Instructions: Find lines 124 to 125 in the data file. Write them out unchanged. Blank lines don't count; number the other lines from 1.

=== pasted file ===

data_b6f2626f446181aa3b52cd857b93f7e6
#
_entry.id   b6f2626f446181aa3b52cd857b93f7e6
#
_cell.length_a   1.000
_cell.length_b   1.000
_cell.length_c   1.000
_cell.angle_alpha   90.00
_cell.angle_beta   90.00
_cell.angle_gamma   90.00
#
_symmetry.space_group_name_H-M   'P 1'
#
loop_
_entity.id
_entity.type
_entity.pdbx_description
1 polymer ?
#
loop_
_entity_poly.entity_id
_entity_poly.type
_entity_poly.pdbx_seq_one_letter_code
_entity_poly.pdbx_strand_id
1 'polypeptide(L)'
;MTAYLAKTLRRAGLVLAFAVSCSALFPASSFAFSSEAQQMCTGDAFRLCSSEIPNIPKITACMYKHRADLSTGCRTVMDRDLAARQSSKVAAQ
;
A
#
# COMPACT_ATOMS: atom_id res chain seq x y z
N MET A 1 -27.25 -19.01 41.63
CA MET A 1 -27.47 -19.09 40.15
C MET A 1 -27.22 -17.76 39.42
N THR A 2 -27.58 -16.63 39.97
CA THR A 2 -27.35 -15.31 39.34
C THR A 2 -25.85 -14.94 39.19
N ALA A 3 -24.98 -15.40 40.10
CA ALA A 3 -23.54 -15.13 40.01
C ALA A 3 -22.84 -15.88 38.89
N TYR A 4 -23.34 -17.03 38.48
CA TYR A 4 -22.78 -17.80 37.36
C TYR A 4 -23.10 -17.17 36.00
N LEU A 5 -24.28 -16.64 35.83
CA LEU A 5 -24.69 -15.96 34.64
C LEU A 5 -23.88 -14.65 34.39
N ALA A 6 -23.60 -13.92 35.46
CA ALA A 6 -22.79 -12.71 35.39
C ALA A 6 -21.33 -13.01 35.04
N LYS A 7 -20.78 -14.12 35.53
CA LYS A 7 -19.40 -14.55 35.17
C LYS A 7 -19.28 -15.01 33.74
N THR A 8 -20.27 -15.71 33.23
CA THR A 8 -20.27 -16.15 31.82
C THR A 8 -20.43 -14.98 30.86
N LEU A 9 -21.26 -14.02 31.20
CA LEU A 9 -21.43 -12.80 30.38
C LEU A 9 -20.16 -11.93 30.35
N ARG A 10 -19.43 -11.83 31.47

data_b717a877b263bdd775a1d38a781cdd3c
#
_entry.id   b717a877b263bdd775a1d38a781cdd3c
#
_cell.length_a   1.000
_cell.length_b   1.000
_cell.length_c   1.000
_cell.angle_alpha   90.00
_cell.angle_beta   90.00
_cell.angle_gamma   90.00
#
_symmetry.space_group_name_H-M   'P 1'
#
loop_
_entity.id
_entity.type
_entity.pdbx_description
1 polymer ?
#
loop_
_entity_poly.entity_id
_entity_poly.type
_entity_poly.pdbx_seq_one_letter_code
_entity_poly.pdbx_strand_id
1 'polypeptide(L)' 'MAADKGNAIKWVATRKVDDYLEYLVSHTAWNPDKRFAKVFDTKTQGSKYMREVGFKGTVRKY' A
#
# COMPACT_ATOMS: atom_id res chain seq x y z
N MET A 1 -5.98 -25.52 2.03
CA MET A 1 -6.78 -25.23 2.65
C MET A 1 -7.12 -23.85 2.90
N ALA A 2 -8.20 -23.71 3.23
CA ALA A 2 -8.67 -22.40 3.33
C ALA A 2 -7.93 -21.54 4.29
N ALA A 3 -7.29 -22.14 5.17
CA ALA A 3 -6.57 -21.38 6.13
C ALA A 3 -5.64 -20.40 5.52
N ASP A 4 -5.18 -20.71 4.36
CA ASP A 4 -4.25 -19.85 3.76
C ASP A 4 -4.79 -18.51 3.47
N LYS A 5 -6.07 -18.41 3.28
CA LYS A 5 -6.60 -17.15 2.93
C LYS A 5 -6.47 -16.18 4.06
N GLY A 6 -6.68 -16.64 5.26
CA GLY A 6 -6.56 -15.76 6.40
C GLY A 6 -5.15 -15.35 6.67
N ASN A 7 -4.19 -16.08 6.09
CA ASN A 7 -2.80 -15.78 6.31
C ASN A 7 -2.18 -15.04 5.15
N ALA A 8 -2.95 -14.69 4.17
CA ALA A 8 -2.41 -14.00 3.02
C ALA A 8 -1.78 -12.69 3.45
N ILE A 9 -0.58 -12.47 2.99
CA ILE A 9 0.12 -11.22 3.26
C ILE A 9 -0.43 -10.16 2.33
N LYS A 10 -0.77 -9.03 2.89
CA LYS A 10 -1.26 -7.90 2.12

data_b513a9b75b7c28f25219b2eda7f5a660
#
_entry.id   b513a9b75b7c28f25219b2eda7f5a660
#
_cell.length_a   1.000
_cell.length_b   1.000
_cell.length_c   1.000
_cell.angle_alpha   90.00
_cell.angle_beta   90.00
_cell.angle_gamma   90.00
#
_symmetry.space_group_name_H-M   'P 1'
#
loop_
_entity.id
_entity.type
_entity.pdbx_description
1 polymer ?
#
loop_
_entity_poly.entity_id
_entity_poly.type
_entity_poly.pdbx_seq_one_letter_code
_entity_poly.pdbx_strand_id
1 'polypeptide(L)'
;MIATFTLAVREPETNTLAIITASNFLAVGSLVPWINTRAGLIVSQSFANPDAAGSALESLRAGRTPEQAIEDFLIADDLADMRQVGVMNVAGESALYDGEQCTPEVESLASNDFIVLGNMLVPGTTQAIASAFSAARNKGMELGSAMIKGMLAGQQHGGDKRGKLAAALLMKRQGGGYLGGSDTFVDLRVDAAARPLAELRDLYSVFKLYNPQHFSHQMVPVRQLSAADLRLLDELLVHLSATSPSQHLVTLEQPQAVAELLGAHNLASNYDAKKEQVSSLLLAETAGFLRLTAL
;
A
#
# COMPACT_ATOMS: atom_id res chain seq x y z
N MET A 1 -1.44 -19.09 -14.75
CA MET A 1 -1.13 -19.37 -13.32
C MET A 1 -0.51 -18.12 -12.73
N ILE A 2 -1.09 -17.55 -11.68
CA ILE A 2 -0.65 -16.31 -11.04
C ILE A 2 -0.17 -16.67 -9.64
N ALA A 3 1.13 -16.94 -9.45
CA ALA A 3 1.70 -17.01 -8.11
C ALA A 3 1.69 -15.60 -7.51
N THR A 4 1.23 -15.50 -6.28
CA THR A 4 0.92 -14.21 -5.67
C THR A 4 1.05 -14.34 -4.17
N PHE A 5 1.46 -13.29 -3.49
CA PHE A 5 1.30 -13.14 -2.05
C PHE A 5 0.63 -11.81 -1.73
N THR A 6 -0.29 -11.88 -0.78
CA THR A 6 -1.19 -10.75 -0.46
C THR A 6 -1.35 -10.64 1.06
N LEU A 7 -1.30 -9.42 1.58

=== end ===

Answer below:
_cell.angle_gamma   90.00
#